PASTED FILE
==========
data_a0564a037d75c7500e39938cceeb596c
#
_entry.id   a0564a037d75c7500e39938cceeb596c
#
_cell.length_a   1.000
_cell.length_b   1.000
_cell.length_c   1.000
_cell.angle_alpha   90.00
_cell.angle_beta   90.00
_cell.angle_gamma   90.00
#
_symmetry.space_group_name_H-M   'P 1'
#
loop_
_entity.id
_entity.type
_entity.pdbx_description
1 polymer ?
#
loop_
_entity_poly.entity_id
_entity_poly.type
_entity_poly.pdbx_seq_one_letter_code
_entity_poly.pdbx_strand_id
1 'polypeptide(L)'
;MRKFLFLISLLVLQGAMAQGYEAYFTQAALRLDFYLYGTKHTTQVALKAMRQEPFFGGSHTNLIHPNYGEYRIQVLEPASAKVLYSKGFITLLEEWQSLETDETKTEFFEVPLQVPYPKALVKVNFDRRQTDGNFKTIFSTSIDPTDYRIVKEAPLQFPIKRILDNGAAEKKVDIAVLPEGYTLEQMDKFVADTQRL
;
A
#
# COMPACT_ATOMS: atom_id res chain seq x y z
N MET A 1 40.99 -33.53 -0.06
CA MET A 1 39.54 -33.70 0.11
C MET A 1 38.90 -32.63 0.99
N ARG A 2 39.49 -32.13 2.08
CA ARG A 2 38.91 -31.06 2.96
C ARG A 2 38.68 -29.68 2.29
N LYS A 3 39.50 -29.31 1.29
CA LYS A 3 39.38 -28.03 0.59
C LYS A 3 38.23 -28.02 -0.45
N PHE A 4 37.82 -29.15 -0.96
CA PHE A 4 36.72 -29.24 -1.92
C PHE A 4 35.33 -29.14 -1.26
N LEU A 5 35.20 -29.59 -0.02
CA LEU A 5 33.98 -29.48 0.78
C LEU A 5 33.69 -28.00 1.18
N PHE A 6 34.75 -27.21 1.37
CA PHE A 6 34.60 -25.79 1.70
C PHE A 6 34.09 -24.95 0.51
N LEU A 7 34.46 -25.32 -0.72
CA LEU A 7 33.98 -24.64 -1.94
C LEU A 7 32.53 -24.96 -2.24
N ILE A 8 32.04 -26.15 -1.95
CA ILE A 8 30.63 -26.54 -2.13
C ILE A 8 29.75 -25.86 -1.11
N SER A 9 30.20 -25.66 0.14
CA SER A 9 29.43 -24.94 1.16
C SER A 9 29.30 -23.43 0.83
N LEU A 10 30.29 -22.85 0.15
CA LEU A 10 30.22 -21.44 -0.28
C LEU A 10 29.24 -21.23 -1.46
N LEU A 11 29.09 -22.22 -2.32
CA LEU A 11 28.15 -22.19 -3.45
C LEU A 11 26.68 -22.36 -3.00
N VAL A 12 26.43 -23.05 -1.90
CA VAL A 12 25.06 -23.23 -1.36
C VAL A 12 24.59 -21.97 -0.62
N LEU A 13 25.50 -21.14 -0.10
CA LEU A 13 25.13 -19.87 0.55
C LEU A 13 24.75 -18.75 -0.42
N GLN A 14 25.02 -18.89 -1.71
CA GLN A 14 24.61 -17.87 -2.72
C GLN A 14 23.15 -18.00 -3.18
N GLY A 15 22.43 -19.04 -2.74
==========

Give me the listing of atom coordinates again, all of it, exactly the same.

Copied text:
data_a0564a037d75c7500e39938cceeb596c
#
_entry.id   a0564a037d75c7500e39938cceeb596c
#
_cell.length_a   1.000
_cell.length_b   1.000
_cell.length_c   1.000
_cell.angle_alpha   90.00
_cell.angle_beta   90.00
_cell.angle_gamma   90.00
#
_symmetry.space_group_name_H-M   'P 1'
#
loop_
_entity.id
_entity.type
_entity.pdbx_description
1 polymer ?
#
loop_
_entity_poly.entity_id
_entity_poly.type
_entity_poly.pdbx_seq_one_letter_code
_entity_poly.pdbx_strand_id
1 'polypeptide(L)'
;MRKFLFLISLLVLQGAMAQGYEAYFTQAALRLDFYLYGTKHTTQVALKAMRQEPFFGGSHTNLIHPNYGEYRIQVLEPASAKVLYSKGFITLLEEWQSLETDETKTEFFEVPLQVPYPKALVKVNFDRRQTDGNFKTIFSTSIDPTDYRIVKEAPLQFPIKRILDNGAAEKKVDIAVLPEGYTLEQMDKFVADTQRL
;
A
#
# COMPACT_ATOMS: atom_id res chain seq x y z
N MET A 1 40.99 -33.53 -0.06
CA MET A 1 39.54 -33.70 0.11
C MET A 1 38.90 -32.63 0.99
N ARG A 2 39.49 -32.13 2.08
CA ARG A 2 38.91 -31.06 2.96
C ARG A 2 38.68 -29.68 2.29
N LYS A 3 39.50 -29.31 1.29
CA LYS A 3 39.38 -28.03 0.59
C LYS A 3 38.23 -28.02 -0.45
N PHE A 4 37.82 -29.15 -0.96
CA PHE A 4 36.72 -29.24 -1.92
C PHE A 4 35.33 -29.14 -1.26
N LEU A 5 35.20 -29.59 -0.02
CA LEU A 5 33.98 -29.48 0.78
C LEU A 5 33.69 -28.00 1.18
N PHE A 6 34.75 -27.21 1.37
CA PHE A 6 34.60 -25.79 1.70
C PHE A 6 34.09 -24.95 0.51
N LEU A 7 34.46 -25.32 -0.72
CA LEU A 7 33.98 -24.64 -1.94
C LEU A 7 32.53 -24.96 -2.24
N ILE A 8 32.04 -26.15 -1.95
CA ILE A 8 30.63 -26.54 -2.13
C ILE A 8 29.75 -25.86 -1.11
N SER A 9 30.20 -25.66 0.14
CA SER A 9 29.43 -24.94 1.16
C SER A 9 29.30 -23.43 0.83
N LEU A 10 30.29 -22.85 0.15
CA LEU A 10 30.22 -21.44 -0.28
C LEU A 10 29.24 -21.23 -1.46
N LEU A 11 29.09 -22.22 -2.32
CA LEU A 11 28.15 -22.19 -3.45
C LEU A 11 26.68 -22.36 -3.00
N VAL A 12 26.43 -23.05 -1.90
CA VAL A 12 25.06 -23.23 -1.36
C VAL A 12 24.59 -21.97 -0.62
N LEU A 13 25.50 -21.14 -0.10
CA LEU A 13 25.13 -19.87 0.55
C LEU A 13 24.75 -18.75 -0.42
N GLN A 14 25.02 -18.89 -1.71
CA GLN A 14 24.61 -17.87 -2.72
C GLN A 14 23.15 -18.00 -3.18
N GLY A 15 22.43 -19.04 -2.74